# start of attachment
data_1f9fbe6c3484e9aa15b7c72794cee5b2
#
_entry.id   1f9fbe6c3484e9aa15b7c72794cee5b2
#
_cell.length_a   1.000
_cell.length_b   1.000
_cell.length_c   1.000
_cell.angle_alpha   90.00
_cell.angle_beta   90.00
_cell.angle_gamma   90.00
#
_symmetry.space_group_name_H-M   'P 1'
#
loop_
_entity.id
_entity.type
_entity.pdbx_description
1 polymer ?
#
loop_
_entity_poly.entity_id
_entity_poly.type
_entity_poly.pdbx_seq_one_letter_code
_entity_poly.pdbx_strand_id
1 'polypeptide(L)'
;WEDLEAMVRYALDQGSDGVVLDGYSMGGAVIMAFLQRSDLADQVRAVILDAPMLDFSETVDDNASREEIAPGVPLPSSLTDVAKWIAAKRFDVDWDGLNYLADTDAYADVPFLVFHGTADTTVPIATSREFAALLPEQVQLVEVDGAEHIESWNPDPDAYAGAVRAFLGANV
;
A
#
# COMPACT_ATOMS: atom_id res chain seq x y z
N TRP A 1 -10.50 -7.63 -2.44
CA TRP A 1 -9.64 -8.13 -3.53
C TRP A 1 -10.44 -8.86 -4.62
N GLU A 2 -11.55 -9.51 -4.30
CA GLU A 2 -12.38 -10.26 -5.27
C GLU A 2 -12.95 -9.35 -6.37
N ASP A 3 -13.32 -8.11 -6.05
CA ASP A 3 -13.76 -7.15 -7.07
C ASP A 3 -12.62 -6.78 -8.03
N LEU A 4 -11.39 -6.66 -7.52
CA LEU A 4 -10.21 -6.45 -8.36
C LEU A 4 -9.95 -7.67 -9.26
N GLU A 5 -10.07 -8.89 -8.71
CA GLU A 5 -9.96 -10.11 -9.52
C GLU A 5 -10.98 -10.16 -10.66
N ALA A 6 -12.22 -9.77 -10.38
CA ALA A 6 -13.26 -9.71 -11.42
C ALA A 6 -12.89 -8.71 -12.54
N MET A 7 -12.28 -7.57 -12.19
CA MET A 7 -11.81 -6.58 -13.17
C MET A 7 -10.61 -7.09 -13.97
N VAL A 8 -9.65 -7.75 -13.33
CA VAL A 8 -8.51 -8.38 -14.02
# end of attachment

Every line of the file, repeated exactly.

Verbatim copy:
data_1f9fbe6c3484e9aa15b7c72794cee5b2
#
_entry.id   1f9fbe6c3484e9aa15b7c72794cee5b2
#
_cell.length_a   1.000
_cell.length_b   1.000
_cell.length_c   1.000
_cell.angle_alpha   90.00
_cell.angle_beta   90.00
_cell.angle_gamma   90.00
#
_symmetry.space_group_name_H-M   'P 1'
#
loop_
_entity.id
_entity.type
_entity.pdbx_description
1 polymer ?
#
loop_
_entity_poly.entity_id
_entity_poly.type
_entity_poly.pdbx_seq_one_letter_code
_entity_poly.pdbx_strand_id
1 'polypeptide(L)'
;WEDLEAMVRYALDQGSDGVVLDGYSMGGAVIMAFLQRSDLADQVRAVILDAPMLDFSETVDDNASREEIAPGVPLPSSLTDVAKWIAAKRFDVDWDGLNYLADTDAYADVPFLVFHGTADTTVPIATSREFAALLPEQVQLVEVDGAEHIESWNPDPDAYAGAVRAFLGANV
;
A
#
# COMPACT_ATOMS: atom_id res chain seq x y z
N TRP A 1 -10.50 -7.63 -2.44
CA TRP A 1 -9.64 -8.13 -3.53
C TRP A 1 -10.44 -8.86 -4.62
N GLU A 2 -11.55 -9.51 -4.30
CA GLU A 2 -12.38 -10.26 -5.27
C GLU A 2 -12.95 -9.35 -6.37
N ASP A 3 -13.32 -8.11 -6.05
CA ASP A 3 -13.76 -7.15 -7.07
C ASP A 3 -12.62 -6.78 -8.03
N LEU A 4 -11.39 -6.66 -7.52
CA LEU A 4 -10.21 -6.45 -8.36
C LEU A 4 -9.95 -7.67 -9.26
N GLU A 5 -10.07 -8.89 -8.71
CA GLU A 5 -9.96 -10.11 -9.52
C GLU A 5 -10.98 -10.16 -10.66
N ALA A 6 -12.22 -9.77 -10.38
CA ALA A 6 -13.26 -9.71 -11.42
C ALA A 6 -12.89 -8.71 -12.54
N MET A 7 -12.28 -7.57 -12.19
CA MET A 7 -11.81 -6.58 -13.17
C MET A 7 -10.61 -7.09 -13.97
N VAL A 8 -9.65 -7.75 -13.33
CA VAL A 8 -8.51 -8.38 -14.02